The Western imperialists’ opposition to Saudi Arabia’s provocation of the crisis explains France’s intervention into the situation. With the implicit approval of the U.S., Macron got Saudi Arabia to release Hariri and then welcomed him to Paris.
Macron thus paved the way for Hariri to return to Lebanon, where he has rescinded his resignation, thereby diminishing the crisis for now. Hariri also declared that all Lebanese forces should commit to keeping the country out of regional conflicts, create partnerships with all outside powers and place Lebanon’s interests above any other interests.
In a sign of ongoing tensions, however, Hariri also stated that he would not accept Hezbollah’s positions that “affect our Arab brothers or target the security and stability of their countries.”
Hariri’s rescinding of his resignation represents a clear setback for Saudi Arabia and its attempt to harden up its front against Hezbollah and Iran in Lebanon. However, the regional competition between Saudi Arabia and Iran will continue and will probably have new and devastating consequences for Lebanon.
WHAT, IF any, are the causes of this crisis that are internal to Lebanon?
THE CHIEF causes are to be found outside of Lebanon in the increasing regional competition between Saudi Arabia and Iran and the political developments of recent months in the region, especially Syria. The national unity government led by Hariri since 2016 actually allowed the various factions of the ruling class to stabilize the country.
The government adopted a budget for the first time since 2005. It continued to implement neoliberal policies, including escalating privatization of key sectors such as electricity. The ruling class used this political stability to prevent any challenges to the sectarian and bourgeois Lebanese political system that preserves their interests.
Western powers including the U.S. were satisfied with this settlement in Lebanon. They didn’t want yet another crisis in the region.
But the stability was compromised by the regional tensions. In conjunction with Iran, Hezbollah escalated its military intervention in Syria in defense of Assad’s dictatorship. Inevitably, this antagonized Saudi Arabia, which feared Iran would emerge with a greater sphere of influence.
Therefore, Saudi Arabia called in its chips with Hariri, threatening the political settlement in Lebanon. While Hariri has remained in power, his position and that of his Future Movement have been dramatically weakened on the Lebanese Sunni political scene.
A range of rivals, including former Justice Minister Ahmed Rifi and Salafist groups, may benefit. They are sectarian and have an antagonistic posture toward Hezbollah and Iran.
WHAT IS the basis of the conflict between Saudi Arabia and Iran?
SAUDI ARABIA and Iran have been battling each other for regional hegemony for years. Saudi Arabia feared that it had suffered an enormous setback after the U.S.’s disastrous occupation of Iraq. Instead of consolidating a U.S.-Saudi-Iraqi axis against Iran, the Iraqi government has increasingly fallen into the orbit of Iran.
Hostilities increased after the Obama administration cut a deal with Iran over its nuclear program, requiring it to give up pursuit of nuclear weapons in exchange for sanctions relief. This irritated Saudi Arabia, which feared that the U.S. was backing down from confronting Iran.
Riyadh saw Iran piling up victories, either directly or through its proxies in Syria and Iraq. In response, Saudi Arabia began to act increasingly to counteract Iranian influence throughout the region from Iraq to Syria, Yemen and Lebanon.
The Iranian gains should not be underestimated. They have secured a key ally in Iraq through the government of Haidar Abadi and his Shia fundamentalist Da’wa Party. Many other Shia military factions and parties with influence in Iraq are directly answerable to Iran.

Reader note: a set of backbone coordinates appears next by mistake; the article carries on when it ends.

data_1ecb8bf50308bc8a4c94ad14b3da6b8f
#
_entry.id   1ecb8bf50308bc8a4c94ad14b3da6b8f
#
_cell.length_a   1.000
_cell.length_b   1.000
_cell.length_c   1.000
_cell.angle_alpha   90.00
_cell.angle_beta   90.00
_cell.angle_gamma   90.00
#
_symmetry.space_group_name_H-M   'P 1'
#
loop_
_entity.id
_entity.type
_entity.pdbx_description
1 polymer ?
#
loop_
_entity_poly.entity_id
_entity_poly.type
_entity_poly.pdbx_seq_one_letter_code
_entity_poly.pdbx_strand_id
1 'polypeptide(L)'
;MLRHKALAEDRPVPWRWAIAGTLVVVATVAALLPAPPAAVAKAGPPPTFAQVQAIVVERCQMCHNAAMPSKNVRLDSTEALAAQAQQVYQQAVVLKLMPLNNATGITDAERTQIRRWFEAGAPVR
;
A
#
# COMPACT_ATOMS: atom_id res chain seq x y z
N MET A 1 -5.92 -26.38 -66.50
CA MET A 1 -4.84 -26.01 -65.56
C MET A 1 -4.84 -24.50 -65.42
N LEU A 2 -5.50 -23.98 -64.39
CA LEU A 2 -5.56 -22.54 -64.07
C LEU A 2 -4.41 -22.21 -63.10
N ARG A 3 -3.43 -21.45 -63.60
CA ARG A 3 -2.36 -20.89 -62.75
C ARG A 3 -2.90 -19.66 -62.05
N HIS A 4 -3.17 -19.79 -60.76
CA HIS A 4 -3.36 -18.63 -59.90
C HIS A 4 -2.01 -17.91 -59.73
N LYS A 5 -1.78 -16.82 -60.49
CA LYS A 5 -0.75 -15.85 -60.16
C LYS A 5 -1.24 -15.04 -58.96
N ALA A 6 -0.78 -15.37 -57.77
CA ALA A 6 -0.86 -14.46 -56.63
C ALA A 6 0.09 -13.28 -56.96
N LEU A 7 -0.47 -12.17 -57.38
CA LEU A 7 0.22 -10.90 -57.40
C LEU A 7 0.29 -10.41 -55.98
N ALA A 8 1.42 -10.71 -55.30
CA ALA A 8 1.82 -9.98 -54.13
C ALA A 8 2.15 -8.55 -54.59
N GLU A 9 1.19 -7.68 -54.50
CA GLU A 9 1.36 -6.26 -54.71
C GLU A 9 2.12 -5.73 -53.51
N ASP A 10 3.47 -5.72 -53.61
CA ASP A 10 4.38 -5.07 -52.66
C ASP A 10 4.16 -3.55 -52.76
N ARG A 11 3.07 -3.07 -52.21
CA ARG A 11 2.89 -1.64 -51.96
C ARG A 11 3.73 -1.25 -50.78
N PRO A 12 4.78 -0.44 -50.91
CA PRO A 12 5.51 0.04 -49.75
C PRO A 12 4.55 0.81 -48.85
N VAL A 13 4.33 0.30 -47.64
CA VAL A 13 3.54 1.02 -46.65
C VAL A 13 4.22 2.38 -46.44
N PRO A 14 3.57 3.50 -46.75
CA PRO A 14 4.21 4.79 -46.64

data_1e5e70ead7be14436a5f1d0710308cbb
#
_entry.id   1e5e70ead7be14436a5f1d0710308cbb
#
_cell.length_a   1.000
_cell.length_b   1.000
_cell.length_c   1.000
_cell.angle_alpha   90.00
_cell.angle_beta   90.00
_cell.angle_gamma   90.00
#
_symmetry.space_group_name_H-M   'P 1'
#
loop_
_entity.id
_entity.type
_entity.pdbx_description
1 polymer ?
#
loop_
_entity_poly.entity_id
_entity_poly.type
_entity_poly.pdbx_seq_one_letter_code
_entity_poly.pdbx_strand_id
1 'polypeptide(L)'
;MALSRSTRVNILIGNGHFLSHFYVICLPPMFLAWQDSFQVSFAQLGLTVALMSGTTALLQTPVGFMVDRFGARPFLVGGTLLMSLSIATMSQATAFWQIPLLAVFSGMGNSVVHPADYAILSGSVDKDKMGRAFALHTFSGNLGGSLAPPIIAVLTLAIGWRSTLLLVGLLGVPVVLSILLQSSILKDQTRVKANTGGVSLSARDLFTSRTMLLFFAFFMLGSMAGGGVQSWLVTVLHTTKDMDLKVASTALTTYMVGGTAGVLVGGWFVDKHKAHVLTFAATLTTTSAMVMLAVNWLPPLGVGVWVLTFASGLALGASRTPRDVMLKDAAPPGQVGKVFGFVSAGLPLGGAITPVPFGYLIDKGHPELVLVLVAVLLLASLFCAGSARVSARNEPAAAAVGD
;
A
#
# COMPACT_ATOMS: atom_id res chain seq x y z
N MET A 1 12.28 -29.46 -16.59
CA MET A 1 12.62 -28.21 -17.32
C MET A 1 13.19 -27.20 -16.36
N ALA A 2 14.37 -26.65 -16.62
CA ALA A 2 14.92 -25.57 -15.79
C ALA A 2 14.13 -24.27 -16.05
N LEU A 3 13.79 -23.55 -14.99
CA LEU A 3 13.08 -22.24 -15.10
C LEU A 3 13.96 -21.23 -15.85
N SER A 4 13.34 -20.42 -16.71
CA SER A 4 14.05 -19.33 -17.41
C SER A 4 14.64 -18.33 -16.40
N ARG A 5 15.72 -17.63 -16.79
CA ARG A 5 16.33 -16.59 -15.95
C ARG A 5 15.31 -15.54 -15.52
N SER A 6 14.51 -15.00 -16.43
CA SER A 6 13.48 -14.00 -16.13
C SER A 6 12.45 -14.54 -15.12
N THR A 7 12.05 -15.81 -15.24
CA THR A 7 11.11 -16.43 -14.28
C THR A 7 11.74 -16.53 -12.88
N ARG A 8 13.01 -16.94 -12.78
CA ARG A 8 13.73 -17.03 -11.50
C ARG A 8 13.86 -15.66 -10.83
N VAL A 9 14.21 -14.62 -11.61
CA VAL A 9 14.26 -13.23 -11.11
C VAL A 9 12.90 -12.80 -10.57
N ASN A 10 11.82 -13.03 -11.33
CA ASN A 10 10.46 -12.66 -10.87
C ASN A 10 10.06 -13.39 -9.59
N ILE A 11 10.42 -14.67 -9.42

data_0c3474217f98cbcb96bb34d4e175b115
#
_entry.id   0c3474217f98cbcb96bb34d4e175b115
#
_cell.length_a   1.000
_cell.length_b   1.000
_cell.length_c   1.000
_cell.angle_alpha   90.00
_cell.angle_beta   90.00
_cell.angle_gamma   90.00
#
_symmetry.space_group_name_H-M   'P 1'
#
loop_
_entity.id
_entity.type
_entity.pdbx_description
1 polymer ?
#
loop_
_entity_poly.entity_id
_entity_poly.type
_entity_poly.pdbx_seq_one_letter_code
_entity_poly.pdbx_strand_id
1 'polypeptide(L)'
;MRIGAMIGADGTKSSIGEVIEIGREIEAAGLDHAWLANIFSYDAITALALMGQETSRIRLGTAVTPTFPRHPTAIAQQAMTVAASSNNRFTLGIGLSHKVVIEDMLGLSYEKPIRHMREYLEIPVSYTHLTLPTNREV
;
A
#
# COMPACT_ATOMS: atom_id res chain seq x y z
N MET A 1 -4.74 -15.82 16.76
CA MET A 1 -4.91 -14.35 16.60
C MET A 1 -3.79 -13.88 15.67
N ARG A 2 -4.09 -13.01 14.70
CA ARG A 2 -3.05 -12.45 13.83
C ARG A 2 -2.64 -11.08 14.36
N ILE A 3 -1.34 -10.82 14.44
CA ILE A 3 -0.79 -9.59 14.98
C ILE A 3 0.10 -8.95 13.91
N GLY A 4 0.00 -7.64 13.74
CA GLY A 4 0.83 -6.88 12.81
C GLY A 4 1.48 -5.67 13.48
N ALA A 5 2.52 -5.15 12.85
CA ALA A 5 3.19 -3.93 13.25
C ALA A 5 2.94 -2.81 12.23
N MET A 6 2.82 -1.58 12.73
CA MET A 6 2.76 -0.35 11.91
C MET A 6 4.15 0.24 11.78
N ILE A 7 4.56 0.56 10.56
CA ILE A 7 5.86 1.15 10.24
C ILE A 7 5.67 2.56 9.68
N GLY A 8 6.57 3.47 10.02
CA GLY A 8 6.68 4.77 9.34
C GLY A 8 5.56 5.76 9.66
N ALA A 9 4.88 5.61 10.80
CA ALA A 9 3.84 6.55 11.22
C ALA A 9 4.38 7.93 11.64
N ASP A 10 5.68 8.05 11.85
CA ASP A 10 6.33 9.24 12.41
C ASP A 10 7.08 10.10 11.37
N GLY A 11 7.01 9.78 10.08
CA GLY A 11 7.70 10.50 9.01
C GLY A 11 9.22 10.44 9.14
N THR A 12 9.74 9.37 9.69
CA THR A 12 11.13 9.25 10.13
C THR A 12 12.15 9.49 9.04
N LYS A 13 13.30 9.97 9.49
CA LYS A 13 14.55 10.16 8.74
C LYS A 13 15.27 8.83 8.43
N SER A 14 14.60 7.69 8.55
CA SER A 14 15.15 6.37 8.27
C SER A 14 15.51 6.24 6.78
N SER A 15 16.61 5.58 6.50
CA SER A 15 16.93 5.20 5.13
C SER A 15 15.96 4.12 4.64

In Syria, Iran has also gained unprecedented influence in the country in the past few years. While Russia has supplied air power in defense of Assad, Iran and its Lebanese proxy Hezbollah have provided tens of thousands of militiamen who have preserved Assad’s reign. They will try to play a big role in the country from now on.
Saudi Arabia has balked at directly confronting Iran or its proxies in those two countries. But it has done so in Yemen. Houthi rebels, a religious group affiliated with the Zaydi sect of Shia Islam, along with forces loyal to former Yemeni dictator Ali Abdullah Saleh, took control of large parts of the country in 2014. They have received backing from Iran.
Riyadh, supported by the U.S., has engaged in an aerial bombing campaign and blockade against the Houthi forces. The war has killed more than 10,000 people and left more than 20 million people, including 11 million children, in need of urgent humanitarian assistance. But the Houthis have maintained control of the capital of Sanaa and ports on the southern coast.
The Houthis took credit for a ballistic missile fired at the Saudi capital of Riyadh on November 5. The Saudis claimed the missile was supplied by Iran, saying it constituted a declaration of war. Iran strongly denied supplying any missiles to the rebels, saying that it would have been impossible to do so in the face of a Saudi-led air and sea blockade.
The other theater where the Saudis have challenged Iran’s proxies has been in Lebanon. Indeed, as I have tried to show, the latest political crisis in Lebanon must be understood as a battle for influence between Saudi Arabia and Iran.
WHAT ROLE has Israel played in these conflicts between Iran and Saudi Arabia?
RELATIONS BETWEEN Saudi Arabia and Israel have never been closer, becoming nearly official. They both oppose the growing influence of Iran in the Middle East.
On November 16, Israel’s military chief Lt. Gen. Gadi Eizenkot gave an unprecedented interview to a Saudi newspaper underlining the ways in which the two countries could unite to counter Iran’s influence in the region.
This interview, which was the first of its kind between an Israeli chief of staff and a Saudi news site, may indicate that the romance between Israel and Saudi Arabia may finally go public, after taking place behind the scenes for a long time.
The Israeli official said that Tel Aviv had no intention of attacking Hezbollah in Lebanon, but would also not tolerate a strategic threat to its borders. Israel has nevertheless intensified its bombing in Syria against Hezbollah and Iranian-linked militias and locations where they are located.
Israel has on several occasions denounced the growing influence of Iran in Syria, and Benjamin Netanyahu declared that Israel will continue to enforce its security interests in Syria.